Posted by: Quitsa at October 11, 2016 2:39 PM | Reply

The Simrad/B&G radios have use wireless handsets for years.

Posted by: Anonymous in reply to Anonymous at October 11, 2016 2:44 PM | Reply

Sounds pretty complete, is there a "Stealth" mode for the AIS Xmit?

For those of us who race inshore it's a nice feature to be able to selectively turn off, without having to shut off the receive. With a separate AIS Xceiver, worst case can shut it down, and use the integrated AIS receiver in a VHF.

Using an external splitter should be no issue, just need some low loss short cables to plumb it all together, and you get AM/FM for entertainment on the side.

Regarding wireless microphones, Navico has the H50 for B&G (Simrad has same with different model#)

Handy to have at the helm, or in your pocket as you attend to tasks away from the radio's installation and still retain the 25 Watts and 50' antenna.

Posted by: Sheldon Haynie at October 11, 2016 2:48 PM | Reply

Looks very slick. I wonder if they will sell headsets or even better, in-ears.

We had a Eartec Simultalks for anchor/docking duty but after about two years the audio jack on one of them broke and as the units are sealed we haven't yet found a shop willing to crack ours open and fix it. I am certainly not buying another pricy unit!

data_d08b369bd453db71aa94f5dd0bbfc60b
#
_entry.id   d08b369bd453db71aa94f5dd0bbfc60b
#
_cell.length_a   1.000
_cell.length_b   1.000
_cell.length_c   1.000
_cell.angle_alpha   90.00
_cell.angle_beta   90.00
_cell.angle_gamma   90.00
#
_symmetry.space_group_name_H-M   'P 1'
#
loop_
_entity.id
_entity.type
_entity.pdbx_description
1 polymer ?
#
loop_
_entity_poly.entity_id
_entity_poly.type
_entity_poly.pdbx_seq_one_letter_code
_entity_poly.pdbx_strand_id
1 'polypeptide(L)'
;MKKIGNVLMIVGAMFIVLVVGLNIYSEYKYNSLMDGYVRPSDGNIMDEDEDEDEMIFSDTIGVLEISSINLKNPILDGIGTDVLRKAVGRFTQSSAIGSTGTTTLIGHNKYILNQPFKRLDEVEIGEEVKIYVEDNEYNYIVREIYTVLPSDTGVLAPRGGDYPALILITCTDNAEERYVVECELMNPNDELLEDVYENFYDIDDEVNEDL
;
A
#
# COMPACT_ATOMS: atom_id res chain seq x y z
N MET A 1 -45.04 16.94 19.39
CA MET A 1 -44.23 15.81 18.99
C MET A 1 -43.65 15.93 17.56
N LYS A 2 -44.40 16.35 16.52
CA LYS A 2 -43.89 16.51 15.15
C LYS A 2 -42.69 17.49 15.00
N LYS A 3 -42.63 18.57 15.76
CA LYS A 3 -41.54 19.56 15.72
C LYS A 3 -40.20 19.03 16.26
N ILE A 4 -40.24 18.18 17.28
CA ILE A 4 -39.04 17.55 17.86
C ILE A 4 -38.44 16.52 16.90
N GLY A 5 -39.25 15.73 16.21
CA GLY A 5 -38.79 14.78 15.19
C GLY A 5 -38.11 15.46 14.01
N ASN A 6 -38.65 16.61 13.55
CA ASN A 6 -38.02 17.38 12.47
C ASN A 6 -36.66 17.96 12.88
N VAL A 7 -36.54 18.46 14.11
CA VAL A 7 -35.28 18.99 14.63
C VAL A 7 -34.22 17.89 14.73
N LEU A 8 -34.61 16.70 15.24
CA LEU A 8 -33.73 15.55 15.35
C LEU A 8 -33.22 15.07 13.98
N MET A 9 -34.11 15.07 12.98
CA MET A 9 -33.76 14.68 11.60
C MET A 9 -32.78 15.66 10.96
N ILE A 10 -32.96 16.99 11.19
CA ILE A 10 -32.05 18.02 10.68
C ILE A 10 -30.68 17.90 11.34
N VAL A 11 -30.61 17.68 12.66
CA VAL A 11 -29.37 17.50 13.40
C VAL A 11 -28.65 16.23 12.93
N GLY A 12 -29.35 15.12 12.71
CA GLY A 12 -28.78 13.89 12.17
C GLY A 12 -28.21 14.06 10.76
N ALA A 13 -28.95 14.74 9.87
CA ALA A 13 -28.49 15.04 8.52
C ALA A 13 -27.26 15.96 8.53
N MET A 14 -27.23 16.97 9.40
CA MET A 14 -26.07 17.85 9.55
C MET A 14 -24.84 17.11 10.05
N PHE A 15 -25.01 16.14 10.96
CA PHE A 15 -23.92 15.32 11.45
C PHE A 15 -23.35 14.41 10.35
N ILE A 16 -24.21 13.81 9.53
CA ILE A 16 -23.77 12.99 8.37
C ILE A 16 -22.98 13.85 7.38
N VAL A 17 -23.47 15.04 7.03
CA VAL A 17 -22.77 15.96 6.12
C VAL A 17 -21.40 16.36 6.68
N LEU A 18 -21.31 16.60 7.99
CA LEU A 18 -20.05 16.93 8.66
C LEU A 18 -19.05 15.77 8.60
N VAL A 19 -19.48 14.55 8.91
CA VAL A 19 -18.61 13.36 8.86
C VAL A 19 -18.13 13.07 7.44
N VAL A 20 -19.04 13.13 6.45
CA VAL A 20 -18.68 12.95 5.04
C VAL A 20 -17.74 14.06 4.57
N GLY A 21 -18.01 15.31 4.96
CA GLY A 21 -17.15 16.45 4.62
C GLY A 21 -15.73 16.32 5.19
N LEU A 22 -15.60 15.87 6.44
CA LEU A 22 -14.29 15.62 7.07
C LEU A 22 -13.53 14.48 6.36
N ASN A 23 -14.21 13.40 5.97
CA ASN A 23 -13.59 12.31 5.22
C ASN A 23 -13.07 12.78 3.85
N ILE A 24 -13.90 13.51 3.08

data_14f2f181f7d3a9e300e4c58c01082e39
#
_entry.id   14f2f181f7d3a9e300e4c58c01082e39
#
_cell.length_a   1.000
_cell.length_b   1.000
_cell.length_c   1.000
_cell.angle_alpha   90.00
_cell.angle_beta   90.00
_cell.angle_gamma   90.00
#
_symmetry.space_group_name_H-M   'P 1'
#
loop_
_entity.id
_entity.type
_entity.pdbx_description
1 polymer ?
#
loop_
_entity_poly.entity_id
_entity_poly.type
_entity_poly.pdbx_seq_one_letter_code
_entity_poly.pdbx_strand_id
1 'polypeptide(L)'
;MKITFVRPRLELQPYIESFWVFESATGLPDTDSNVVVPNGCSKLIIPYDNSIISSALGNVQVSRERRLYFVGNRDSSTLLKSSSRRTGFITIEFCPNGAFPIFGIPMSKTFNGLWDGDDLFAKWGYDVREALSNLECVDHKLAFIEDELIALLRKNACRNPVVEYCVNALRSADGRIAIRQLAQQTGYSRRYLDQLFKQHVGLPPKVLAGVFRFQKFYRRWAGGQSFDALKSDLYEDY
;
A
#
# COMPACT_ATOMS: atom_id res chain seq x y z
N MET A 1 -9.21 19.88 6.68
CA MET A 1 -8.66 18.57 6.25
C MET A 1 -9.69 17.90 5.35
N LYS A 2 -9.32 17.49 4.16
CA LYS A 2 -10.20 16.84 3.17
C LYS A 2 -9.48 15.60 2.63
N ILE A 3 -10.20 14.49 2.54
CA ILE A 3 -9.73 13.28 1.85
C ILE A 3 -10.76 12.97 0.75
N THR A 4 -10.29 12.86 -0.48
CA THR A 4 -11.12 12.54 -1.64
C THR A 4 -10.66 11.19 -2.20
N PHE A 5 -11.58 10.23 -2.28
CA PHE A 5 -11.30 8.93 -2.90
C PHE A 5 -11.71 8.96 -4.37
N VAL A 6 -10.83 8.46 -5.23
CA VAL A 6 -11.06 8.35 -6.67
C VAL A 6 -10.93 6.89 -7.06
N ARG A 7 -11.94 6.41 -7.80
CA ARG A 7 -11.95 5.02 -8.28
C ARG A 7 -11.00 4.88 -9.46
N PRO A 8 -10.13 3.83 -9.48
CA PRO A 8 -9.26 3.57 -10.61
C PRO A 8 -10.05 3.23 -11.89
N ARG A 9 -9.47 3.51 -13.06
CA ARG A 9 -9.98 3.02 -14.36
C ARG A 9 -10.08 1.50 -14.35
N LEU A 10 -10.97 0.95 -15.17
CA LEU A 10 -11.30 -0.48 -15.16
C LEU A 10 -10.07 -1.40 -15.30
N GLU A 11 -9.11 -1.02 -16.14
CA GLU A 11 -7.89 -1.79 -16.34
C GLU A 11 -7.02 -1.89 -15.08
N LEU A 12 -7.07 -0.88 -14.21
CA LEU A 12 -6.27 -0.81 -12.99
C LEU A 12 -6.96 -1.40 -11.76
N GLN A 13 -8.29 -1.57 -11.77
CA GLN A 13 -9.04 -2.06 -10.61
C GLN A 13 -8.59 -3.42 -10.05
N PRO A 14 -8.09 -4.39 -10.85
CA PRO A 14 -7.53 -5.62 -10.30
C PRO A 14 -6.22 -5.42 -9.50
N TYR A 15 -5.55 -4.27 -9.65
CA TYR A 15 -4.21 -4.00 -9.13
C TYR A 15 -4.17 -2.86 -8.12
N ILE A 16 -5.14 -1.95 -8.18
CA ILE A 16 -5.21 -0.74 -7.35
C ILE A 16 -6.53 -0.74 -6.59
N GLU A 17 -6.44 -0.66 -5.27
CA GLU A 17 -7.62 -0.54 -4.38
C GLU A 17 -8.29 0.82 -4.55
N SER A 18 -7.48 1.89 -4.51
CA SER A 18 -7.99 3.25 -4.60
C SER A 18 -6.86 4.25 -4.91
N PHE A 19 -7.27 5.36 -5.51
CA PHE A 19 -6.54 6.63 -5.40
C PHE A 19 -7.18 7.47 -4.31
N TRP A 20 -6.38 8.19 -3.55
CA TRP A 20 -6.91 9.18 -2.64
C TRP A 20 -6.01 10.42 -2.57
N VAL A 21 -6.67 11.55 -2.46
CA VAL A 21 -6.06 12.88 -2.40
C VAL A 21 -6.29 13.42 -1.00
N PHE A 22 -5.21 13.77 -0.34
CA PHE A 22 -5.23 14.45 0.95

So, we end up using our two B&G H50 wireless handsets on intercom mode. The downside is that the headset jack is so absolutely non-standard, the Navico 1-800 guys did not even know it was there, and it took another thread on this website for a reader to post the mic wiring schema. In any event, it seems one would only get Rx, not Tx, so, custom work for scanty return. I just know one of these days I'm going to drop an H50 in the water as I am doing anchor work.

Prospective GX6500 wireless mic buyers should inquire about potential software upgrades. Our B&G wireless mics cannot be updated by the user and must instead be sent to Navico or a specialised dealer —and you can't update the base radio unless you update the mics. We did this already once this year and a couple of months later B&G put out another update that requires again sending the mics to Navico.... hopefully Standard Horizon has a better strategy!

Posted by: Xavier Itzmann at October 11, 2016 3:36 PM | Reply